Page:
A recent competition hosted in part by the U.S. Army and designed to test core tank crew skills saw European crews take the top honors, while crews from the U.S. Army failed to place. The results raise the question of whether the Army—after more than a decade of focusing on guerrilla warfare—has devoted adequate training to address "big war" skills.
Held from May 10 to 12 and jointly hosted by the U.S. Army and the German Bundeswehr at the Grafenwoehr Training Area in Germany, the the Strong Europe Tank Challenge included challengers from six NATO countries: Denmark, Germany, Italy, Poland, and Slovenia—which sent tank platoons of four tanks each to compete— and the United States, which sent two platoons.
The competition involved tank crews conducting both offensive and defensive operations, and both mounted and dismounted activities. Crews fired ten main gun rounds from various positions. In one event, crews had to correctly identify 25 friendly and unfriendly (read: Russian) vehicles while traveling a course. Other events involved operating in the aftermath of a chemical weapons attack, dealing with improvised explosive devices, and medical emergencies.
A German tank crew from Mountain Panzer Battalion 7, Panzer Brigade 12 took top honors, followed by a Danish crew from their country's 1st Tank Battalion in second. Third place went to a Polish crew from the 34th Armored Cavalry brigade. It's unknown where the American crews placed, only that they weren't in the top three.
NATO sponsored tank challenges like this were routine during the Cold War—including the famous —but the Strong Europe Tank Challenge is the first multinational tank challenge to take place since 1991, the year the Soviet Union dissolved.
As for the tanks themselves, the German platoon brought Leopard 2A6 tanks. An upgrade of the Cold War , the -A6 model features modified turret armor, giving the turret a more angular appearance. The -A6 also features enhanced mine protection and a 20 percent longer main gun barrel, imparting a higher velocity to projectiles.
Both Denmark and Poland brought Leopard 2A5 tanks, slightly older models but ones with largely with the same capabilities as the -A6. Italy brought a platoon of home-grown tanks. Slovenia brought , a copy of the Russian T-72 manufactured by Yugoslavia before the country's civil war. The United States brought its tanks.
This isn't the first time U.S. Army tankers have found themselves in an embarrassing situation. North Carolina National Guard tankers —and crews from the U.S. Marine Corps and Canadian Army—at the U.S. Army's 2016 Sullivan Cup. A tank crew consisting of an insurance adjustor, Pepsi truck driver, college student, and aspiring police officer beat fifteen other reserve and active duty tank crews to place first.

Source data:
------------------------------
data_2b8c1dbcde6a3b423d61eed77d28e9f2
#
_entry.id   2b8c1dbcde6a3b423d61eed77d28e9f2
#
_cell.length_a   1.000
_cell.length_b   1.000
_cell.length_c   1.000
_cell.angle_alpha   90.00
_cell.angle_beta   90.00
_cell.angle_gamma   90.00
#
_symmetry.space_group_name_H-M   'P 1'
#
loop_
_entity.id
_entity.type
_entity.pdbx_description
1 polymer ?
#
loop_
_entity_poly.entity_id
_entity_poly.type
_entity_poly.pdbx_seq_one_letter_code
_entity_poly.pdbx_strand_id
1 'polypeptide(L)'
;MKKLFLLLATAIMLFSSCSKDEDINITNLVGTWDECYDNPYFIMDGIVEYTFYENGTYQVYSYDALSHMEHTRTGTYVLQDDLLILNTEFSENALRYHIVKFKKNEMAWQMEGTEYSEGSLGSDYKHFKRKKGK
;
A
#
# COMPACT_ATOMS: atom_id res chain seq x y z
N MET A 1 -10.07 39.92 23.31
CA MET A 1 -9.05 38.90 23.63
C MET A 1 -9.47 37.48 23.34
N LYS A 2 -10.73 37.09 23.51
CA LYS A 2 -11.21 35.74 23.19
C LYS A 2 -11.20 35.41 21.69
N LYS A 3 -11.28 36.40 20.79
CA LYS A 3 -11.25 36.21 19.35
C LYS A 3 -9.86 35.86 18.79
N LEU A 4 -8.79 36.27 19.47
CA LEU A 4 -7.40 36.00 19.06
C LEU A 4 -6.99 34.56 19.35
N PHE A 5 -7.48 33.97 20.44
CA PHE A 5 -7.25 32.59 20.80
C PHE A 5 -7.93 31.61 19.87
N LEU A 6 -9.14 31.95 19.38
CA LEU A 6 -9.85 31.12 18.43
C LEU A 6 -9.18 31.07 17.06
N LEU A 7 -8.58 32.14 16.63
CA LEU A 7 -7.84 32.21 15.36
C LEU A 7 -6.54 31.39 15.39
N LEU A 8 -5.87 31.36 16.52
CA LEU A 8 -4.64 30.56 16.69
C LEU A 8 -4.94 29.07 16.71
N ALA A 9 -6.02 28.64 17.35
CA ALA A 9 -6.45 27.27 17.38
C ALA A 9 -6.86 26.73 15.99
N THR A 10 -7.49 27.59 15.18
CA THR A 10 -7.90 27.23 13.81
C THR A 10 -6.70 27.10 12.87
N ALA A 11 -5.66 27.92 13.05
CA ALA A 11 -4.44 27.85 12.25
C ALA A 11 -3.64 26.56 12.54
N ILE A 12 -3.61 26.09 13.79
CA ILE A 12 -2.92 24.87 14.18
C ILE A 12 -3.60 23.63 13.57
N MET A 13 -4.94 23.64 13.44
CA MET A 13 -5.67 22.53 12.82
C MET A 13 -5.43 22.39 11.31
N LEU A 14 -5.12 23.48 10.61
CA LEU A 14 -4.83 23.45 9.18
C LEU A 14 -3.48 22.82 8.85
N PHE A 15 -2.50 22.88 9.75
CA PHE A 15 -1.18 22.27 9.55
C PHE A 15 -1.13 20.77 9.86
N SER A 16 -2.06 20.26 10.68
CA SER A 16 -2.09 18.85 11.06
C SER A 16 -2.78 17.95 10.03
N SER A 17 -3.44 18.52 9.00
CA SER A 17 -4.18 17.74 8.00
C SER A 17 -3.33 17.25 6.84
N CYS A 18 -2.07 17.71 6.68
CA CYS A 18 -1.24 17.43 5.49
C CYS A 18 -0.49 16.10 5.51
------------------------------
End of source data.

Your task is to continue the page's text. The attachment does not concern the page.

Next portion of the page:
For decades, the U.S. Army's Armor Corps was a pillar of land power expected to fight the tank forces of Soviet Union on the European battlefield. After 9/11, with the exception of the invasion of Iraq, fighting so-called "high intensity conflict" took a back seat to fighting insurgents in Iraq and Afghanistan. While most of the countries involved in the Strong Tank Challenge also sent ground forces to both countries, their commitments largely allowed their tankers to stay oriented on training and operation related to more traditional tank missions—i.e. fighting in big wars against other tanks.
The results in both competitions echo recent by Army Chief of Staff Mark Milley and published in last Sunday's New York Times. Milley stated, "Today, a major in the Army knows nothing but fighting terrorists and guerrillas, because he came into the Army after 9/11. But as we get into the higher-end threats, our skills have atrophied over 15 years."
The primary "higher-end threat" is Russia. Russian land power is clawing back from two decades of neglect. Moscow is building several new families of armored vehicles, including the, heavy infantry fighting vehicle, , and family of wheeled armored personnel carriers. Russian campaigns in Ukraine and Syria, and aggressiveness against border states, has shown that President Vladimir Putin can and will use his army to achieve state goals.
Suddenly, the skills tested in the Strong Tank Challenge are more relevant than they've been in fifteen years. Although the loss must sting, it's at least a list of places to start when making much needed improvements. And, hopefully, making them fast.